LHP ROSS DETWILER
Stats: 10-8, 3.40 ERA, 164.1 IP, 1.223 WHIP, 5.8 K/9, 2.8 BB/9
1.8 WAR
2012 salary: $485,000
Contract status: Arbitration-eligible, free agent in 2016
Where he fits in: Perhaps the most pleasant development from the entire Nationals pitching staff this season was Detwiler's long-awaited emergence after years of teasing everyone with his potential. The left-hander proved he can get through big-league lineups three times with success, proved his arm could hold up over the long haul and proved he could thrive under pressure (witness Game 4 of the NLDS). In the process, he locked up the fourth starter's job for next year and several years to come, though his price is going to go up now that he's reached arbitration eligibility.

RHP EDWIN JACKSON
Stats: 10-11, 4.03 ERA, 189.2 IP, 1.218 WHIP, 8.0 K/9, 2.8 BB/9
2.7 WAR
2012 salary: $11 million
Contract status: Free agent
Where he fits in: Signed to provide veteran influence, eat up innings and help fill the void when Strasburg was shut down, Jackson was brilliant times, downright ugly at others. He'd love to return in 2013, but the Nationals appear ready to look elsewhere, leaving the enigmatic right-hander to hope another club offers him the long-term deal he couldn't procure last winter.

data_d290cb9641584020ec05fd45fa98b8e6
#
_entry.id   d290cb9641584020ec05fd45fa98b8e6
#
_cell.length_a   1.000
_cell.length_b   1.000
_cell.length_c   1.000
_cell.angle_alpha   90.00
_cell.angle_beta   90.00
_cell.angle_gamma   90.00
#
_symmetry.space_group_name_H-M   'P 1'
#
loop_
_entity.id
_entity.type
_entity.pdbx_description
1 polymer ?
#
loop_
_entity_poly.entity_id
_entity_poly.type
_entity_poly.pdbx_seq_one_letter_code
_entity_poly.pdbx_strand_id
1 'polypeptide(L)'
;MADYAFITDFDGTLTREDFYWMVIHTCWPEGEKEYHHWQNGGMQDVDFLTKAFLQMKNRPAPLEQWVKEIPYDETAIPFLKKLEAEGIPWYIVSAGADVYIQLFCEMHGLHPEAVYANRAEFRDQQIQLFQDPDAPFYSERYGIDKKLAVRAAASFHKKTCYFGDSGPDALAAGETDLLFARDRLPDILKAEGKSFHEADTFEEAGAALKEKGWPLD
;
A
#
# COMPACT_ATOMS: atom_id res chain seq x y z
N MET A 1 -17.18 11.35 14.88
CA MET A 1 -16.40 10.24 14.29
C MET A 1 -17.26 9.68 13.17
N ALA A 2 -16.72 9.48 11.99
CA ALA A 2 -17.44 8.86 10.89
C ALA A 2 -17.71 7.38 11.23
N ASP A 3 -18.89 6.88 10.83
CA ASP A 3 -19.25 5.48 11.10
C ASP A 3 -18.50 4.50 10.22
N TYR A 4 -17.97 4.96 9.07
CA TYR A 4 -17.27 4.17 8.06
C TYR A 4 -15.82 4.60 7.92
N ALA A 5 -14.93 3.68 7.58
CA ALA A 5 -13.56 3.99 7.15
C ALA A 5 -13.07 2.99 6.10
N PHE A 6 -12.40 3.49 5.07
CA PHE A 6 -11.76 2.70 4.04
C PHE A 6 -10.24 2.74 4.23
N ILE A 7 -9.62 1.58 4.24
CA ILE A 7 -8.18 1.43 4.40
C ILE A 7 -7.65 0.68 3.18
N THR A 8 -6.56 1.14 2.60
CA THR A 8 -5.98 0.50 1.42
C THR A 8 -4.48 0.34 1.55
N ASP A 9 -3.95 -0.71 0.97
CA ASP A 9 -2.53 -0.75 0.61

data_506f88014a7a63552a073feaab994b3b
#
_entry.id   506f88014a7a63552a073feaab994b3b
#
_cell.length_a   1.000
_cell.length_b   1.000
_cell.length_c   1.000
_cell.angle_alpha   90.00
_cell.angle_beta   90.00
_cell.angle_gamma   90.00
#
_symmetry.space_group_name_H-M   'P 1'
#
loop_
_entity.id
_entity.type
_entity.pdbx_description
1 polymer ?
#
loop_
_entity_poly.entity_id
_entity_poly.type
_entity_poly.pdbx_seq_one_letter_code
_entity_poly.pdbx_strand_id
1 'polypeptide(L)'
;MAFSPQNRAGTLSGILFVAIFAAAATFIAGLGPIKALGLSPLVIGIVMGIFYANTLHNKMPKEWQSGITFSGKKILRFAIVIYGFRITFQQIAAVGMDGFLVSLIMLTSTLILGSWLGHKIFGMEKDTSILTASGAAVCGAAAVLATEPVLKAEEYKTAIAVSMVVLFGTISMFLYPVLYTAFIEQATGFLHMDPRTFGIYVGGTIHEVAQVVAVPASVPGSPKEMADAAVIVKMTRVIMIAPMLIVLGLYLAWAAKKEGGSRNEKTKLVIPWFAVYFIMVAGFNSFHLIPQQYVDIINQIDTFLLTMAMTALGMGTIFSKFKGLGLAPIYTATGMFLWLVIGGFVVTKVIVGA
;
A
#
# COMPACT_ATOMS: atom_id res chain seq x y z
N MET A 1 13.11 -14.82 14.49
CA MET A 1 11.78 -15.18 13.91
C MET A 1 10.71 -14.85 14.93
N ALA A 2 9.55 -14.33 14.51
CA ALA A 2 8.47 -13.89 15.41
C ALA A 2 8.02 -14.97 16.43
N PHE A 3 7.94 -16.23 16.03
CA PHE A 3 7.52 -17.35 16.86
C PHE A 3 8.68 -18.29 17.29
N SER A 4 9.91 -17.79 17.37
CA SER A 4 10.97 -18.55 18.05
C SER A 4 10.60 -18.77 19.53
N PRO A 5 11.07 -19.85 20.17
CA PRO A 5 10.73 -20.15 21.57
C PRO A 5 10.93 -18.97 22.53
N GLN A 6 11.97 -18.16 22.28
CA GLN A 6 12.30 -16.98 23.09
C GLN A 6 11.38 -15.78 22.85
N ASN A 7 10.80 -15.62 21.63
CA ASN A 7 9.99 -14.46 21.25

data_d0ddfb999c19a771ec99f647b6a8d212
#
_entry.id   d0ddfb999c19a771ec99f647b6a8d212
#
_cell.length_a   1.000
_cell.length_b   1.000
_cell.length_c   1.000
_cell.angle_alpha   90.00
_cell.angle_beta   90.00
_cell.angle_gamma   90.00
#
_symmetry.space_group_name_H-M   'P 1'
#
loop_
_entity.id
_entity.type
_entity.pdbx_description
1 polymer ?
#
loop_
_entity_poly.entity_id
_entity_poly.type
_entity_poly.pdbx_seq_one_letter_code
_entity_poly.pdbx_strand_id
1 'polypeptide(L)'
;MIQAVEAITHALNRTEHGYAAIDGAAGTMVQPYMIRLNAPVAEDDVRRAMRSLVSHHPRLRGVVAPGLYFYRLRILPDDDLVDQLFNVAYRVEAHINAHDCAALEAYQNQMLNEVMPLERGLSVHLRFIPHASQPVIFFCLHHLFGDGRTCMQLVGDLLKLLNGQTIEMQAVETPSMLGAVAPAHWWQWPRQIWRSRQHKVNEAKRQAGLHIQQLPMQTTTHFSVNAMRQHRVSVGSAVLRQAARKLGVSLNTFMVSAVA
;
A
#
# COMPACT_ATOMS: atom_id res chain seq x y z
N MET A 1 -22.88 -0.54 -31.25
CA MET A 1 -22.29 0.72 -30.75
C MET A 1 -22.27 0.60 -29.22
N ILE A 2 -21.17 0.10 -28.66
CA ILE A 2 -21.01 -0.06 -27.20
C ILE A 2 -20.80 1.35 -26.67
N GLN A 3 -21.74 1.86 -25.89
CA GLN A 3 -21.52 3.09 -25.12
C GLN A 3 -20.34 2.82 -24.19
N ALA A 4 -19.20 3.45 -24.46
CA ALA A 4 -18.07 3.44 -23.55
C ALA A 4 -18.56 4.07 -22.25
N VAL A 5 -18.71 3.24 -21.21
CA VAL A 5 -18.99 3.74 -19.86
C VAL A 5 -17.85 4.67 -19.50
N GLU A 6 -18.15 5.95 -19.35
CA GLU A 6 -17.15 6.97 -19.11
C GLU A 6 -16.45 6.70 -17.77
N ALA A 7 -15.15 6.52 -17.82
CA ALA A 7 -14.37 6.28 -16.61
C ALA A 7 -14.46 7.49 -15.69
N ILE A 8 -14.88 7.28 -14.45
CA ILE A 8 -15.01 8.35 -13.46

LHP JOHN LANNAN
Stats: 4-1, 4.13 ERA, 32.2 IP, 1.439 WHIP, 4.7 K/9, 3.9 BB/9
0.5 WAR
2012 salary: $5 million
Contract status: Arbitration-eligible, free agent in 2014
Where he fits in: After a bizarre season, most of it spent at Class AAA Syracuse waiting just in case the Nationals needed his services, Lannan is going to once again find himself in an uncomfortable position this winter. He's still under the Nationals' control for another year, but they don't appear committed to giving him the fifth starter's job. And because he's now out of options, he can't be stashed away in the minors again. Mike Rizzo will hope Lannan's strong performance when called upon late this season prompts some trade interest. But the more plausible scenario would have the Nationals electing not to tender the lefty a contract before the Nov. 30 deadline, making him a free agent.

RHP CHIEN-MING WANG
Stats: 2-3, 6.68 ERA, 32.1 IP, 2.010 WHIP, 4.2 K/9, 4.2 BB/9
-0.4 WAR
2012 salary: $4 million
Contract status: Free agent
Where he fits in: The Nationals invested three years and $8 million in this reclamation project, hoping he could make it all the way back from a major shoulder injury and recapture his 19-win form from 2006-07. In the end, Wang made more rehab starts in the minor leagues (21) than starts in the big leagues (15). They won't feel the need to take another chance on him next year.

IN THE MINORS